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Petrobras defers production boom

Brazilian heavyweight revises down its output projections as it focuses on the long-term

Brazil’s state-run oil and gas firm Petrobras has amended and released its latest five-year strategy plan, first publicised last December, projecting weaker than anticipated oil output numbers across the near-term.

The Brazilian firm is now projecting oil production of just 2.2mn bl/d for 2020, an increase of 2pc over the 2019 average, and actually lower, by 4pc, than its third-quarter performance—despite the expected start-up of a floating production storage and offloading (FPSO) vessel at the Atapu field in the Santos basin. Swiss investment bank Credit Suisse, for one, had projected production of 2.4mn bl/d for 2020.

Petrobras fingers planned maintenance work and production decline from mature assets in the Campos Basin as major drags on near-term output growth, but that the accelerated start-up of the 13 new production systems should begin to considerably ramp-up production from 2021. The Brazilian firm promises 5pc annual average growth over the five years. 

“Looking ahead to 2024, the oil production target is 2.9mn bl/d, equating to annualised growth of 7pc from the 2020 base,” says Pavel Molchanov, director and equity research analyst at US bank Raymond James. “This represents just the latest instance of Petrobras setting the bar low for the near-term and pushing growth out into later years.”

Petrobras has failed to achieve production growth of 7pc in any year over the past decade

To help reach its target, the Brazilian company revised up its projected capex spend for the next five years. In the December version, Petrobras originally proposed $68.8bn, with 86pc allotted to exploration and production (E&P). The firm will now invest $75.7bn, although with a very slightly lower 85pc share earmarked for E&P. While the revised plan represents a $5bn increase in E&P spend, it is still almost $4.5bn less than in its previous five-year plan.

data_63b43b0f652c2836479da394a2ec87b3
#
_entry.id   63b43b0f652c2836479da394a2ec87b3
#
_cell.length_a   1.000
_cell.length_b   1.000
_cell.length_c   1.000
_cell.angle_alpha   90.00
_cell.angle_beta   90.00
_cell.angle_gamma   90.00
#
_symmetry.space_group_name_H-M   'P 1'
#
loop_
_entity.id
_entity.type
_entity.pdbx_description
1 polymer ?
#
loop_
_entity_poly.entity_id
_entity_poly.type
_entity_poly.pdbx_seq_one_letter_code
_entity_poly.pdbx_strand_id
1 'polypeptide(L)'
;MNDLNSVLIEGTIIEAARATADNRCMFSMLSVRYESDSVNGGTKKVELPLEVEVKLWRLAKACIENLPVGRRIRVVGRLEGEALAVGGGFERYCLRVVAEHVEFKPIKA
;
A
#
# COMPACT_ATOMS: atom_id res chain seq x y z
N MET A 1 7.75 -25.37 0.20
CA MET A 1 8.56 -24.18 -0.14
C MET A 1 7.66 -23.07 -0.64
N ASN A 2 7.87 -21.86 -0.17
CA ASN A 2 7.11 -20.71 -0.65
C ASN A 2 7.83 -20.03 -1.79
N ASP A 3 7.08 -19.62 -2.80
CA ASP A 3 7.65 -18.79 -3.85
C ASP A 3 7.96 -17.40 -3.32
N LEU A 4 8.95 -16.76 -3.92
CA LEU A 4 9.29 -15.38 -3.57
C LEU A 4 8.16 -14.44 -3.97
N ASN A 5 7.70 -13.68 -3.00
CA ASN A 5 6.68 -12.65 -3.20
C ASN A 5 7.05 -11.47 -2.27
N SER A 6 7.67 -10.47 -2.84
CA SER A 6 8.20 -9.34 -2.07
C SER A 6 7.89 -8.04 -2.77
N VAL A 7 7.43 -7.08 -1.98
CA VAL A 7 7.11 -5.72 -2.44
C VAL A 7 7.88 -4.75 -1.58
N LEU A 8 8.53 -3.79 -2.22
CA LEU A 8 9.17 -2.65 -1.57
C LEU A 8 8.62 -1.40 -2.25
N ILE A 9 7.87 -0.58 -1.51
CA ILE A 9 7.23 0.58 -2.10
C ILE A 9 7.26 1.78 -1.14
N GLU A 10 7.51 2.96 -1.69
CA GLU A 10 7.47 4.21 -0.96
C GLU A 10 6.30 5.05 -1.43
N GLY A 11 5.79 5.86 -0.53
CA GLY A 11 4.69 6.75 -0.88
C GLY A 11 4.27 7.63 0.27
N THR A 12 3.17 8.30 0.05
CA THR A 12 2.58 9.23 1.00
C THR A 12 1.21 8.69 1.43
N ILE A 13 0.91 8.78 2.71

In every year between 2013 and 2018, Petrobras’ actual capex finished lower than originally announced in the company’s strategy plan. Petrobras has also failed to achieve production growth of 7pc in any year over the past decade, despite previous pledges to commit more capex to E&P than it is promising in its new plan. Despite this past performance, the company is now backing its ability to maintain 7pc pa production growth over 2021-24.

And the stakes for delivering are high. “Petrobras's greater-than-expected production ramp-up to 2024 and its long-term production are a lot more important for value than next year's production,” says Regis Cardoso, lead Latin American oil and gas analyst at Credit Suisse. “That is particularly true given that capex remains in line with our estimates. We previously thought c.$15bn average capex pa would be sufficient to maintain production at 2.4mn bl/d, but Petrobras’ new business plan is clearly suggesting it could instead continue growing all the way to 2.9mn bl/d. That is much better capex efficiency than we thought.” Leasing, rather than owning, FPSOs may be one way in which Petrobras can achieve that efficiency, in Cardoso’s view.

Paying down debt

With Petrobras burdened with over $100bn in gross debt in the aftermath of Lava Jato corruption scandal, underscored by chronic top-level mismanagement, reducing that debt and returning its finances to greater health remain key Petrobras priorities. In the first three quarters of 2019 it succeeded in reducing its debt pile by around $21bn. Petrobras is now targeting a goal of $60bn in gross debt by 2021.

At the end of September, the company’s gross debt reached $90bn, against $101bn after the second quarter. If Petrobras can achieve its plan to lower the debt to $60bn then the firm has pledged to pay out 60pc of its operational cash flow, excluding capex, in dividends to investors.  

Divestment remains a key pillar of the company’s debt reduction strategy. Around $20-30bn is planned in asset sales between 2020-24, with Petrobras planning to offload 50pc of its refining assets and sell several major natural gas pipelines including TAG, NTS and TBG. Brazilian financial services firm XP Investimentos estimates the planned divestments will generate between $19.8bn and $23.3bn for the firm.

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